I enjoyed watching Tanya's character grow through the series, in the beginning she is portrayed as somewhat fragile to almost helpless. By the 5th book she had done a complete turn around, she is in charge, she's completely confident in herself, and what in she does, as well as having a very shrewd business mind. And because she is a "pure blood" her vampire powers are equivalent to that of a seven or eight hundred year old vampire. That dynamic was fun, while she is this really powerful vampire, she is also just a twenty three year old girl, and I think that works well in her relationship with Chris.
Lydia started out as something of a caretaker for Tanya during her 15 years of silence. Now that Tanya has awoken she is more of a sister and close friend, as well as being her trusted confidant.
I liked watching Lydia's relationship with Chris grow through the series, it was similar to how an older sister would treat a younger brother, always picking on each other, while at the same time they were really good friends.
Nika is a minor character in the first book and her character isn't explored much until the fourth and fifth books. She is another one of Tanya's "sisters", and also has the power to read minds. From the little bit of Nika that we do see in the later books her character shows promise and intrigue. I look forward to an expanded role for her in future books.
Alex "Gramps" Gordon
Gramps, as he is most commonly refer to, is Chris' grandfather, and the man that raised him after the death of his parents. While it is evident that he loves his grandson, he comes off as somewhat of a gruff "tough love" sort of guy. He has instilled a sense of honor in his grandson, and also taught him that respect is is earned not given. Chris also gets his levelheadedness, and good common sense that he uses to attack a problem, from his grandfather.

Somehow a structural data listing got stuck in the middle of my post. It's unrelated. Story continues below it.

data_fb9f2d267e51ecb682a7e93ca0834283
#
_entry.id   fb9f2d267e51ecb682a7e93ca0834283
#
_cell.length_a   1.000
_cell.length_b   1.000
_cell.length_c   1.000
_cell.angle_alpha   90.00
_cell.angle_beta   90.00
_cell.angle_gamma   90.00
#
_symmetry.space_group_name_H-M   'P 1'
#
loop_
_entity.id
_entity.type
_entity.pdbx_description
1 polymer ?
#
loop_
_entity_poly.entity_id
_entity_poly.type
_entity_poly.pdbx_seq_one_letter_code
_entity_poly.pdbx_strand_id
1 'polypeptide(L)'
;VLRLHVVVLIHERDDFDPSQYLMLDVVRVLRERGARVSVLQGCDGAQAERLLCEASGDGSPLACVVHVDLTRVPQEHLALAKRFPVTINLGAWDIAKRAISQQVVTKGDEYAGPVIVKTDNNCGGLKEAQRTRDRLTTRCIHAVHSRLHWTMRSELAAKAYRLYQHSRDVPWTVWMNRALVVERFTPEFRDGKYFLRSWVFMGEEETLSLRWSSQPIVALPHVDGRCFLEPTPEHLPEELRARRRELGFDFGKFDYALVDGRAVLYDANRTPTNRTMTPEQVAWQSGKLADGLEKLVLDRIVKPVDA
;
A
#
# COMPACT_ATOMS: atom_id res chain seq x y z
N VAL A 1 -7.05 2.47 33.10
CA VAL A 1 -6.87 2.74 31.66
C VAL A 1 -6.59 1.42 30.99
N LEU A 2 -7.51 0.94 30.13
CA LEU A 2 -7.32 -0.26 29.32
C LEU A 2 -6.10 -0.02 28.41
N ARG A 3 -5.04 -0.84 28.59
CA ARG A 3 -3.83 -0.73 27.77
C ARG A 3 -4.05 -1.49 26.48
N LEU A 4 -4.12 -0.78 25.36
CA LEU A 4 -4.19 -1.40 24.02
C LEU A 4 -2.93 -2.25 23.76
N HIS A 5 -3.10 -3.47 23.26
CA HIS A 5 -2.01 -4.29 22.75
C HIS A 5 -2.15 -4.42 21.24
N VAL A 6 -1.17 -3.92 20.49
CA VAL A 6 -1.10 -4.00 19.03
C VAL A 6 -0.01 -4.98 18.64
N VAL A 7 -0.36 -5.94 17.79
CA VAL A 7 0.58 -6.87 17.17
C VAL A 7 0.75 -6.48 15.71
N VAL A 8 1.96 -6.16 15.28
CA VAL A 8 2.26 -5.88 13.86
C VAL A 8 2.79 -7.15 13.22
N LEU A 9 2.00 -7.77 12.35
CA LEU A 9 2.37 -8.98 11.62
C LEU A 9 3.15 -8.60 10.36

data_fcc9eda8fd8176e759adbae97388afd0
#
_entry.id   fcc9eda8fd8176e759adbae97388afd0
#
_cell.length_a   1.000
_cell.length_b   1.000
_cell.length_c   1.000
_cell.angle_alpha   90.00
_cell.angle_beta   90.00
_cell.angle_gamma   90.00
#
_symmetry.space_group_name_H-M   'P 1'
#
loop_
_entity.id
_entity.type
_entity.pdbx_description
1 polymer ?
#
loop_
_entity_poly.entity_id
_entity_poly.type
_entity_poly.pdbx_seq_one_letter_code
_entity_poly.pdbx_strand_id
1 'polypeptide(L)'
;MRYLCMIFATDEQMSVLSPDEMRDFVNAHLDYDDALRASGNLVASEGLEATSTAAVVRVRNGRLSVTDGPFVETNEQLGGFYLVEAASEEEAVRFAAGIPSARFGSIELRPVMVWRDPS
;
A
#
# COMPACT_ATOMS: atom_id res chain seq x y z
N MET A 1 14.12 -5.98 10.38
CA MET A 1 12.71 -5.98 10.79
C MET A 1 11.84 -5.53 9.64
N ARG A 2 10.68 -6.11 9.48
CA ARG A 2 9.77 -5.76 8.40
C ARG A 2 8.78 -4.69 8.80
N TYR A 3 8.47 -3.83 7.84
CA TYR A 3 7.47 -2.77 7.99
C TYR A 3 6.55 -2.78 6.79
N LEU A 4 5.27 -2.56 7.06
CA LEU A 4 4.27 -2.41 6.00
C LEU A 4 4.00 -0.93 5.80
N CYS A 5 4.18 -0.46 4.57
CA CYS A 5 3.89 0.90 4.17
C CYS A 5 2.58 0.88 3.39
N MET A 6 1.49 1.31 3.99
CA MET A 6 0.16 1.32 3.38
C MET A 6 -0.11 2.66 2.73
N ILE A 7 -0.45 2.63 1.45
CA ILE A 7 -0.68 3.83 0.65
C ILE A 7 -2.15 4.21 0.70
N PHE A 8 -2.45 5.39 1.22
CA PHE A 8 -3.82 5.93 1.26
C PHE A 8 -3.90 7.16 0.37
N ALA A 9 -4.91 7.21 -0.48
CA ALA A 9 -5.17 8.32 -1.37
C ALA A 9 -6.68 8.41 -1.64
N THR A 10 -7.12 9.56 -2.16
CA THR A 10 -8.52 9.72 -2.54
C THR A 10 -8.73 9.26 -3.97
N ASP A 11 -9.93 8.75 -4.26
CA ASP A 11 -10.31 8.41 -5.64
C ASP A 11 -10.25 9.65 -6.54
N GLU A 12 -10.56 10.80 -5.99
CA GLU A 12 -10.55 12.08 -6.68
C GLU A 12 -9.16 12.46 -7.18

My Quick Thoughts
I won't give too much away, but I will say that this book defiantly has a "manly" feel about it. (For the record I am not complaining :P ) All the women are very strong willed and very beautiful, especially Tanya. The action scenes are extreme, in depth, and very well written, also the authors knowledge of firearms was extensive which helped to give a authentic feel to the battle scenes. The first book even has a fairy tale, "Sleeping Beauty" sort of theme to it, with the dashing New York City police officer saving the sleeping princess.
While the story line and setting is really nothing new, it's that characters that drive this series, and make you want to keep reading. I really enjoyed reading this series and eagerly await the next installment which will hopefully be coming out sometime next summer.
One girl, whose family owns a trendy vampire-themed nightclub, targeted by demons hell bent on killing her.
What could they possibly have in common?
*Let me just say I snap up every book in this series (18 so far) as soon as they're available. I decided to start re-reading the series after reading (in a much later book) an account of early events from another character's point of view.
The Demon Accords is a fun series and John Conroe is a great storyteller! If you like Laurell K. Hamilton's "Anita Blake" series, you'll like John Conroe's "Demon Accords."
Loved the book and highly recommend it. I’d love to meet Lydia!
Anyway, if you do like this book - and I did - the next three are pretty much of the same, and they are all worth buying.
The good: First, the world really is well-detailed. Obviously, there is a certain amount of suspension of disbelief required for this type of novel. (Vampires! Werewolves!) Here, the author takes the time to put in some decent-sounding pseudoscience which makes it go down much easier.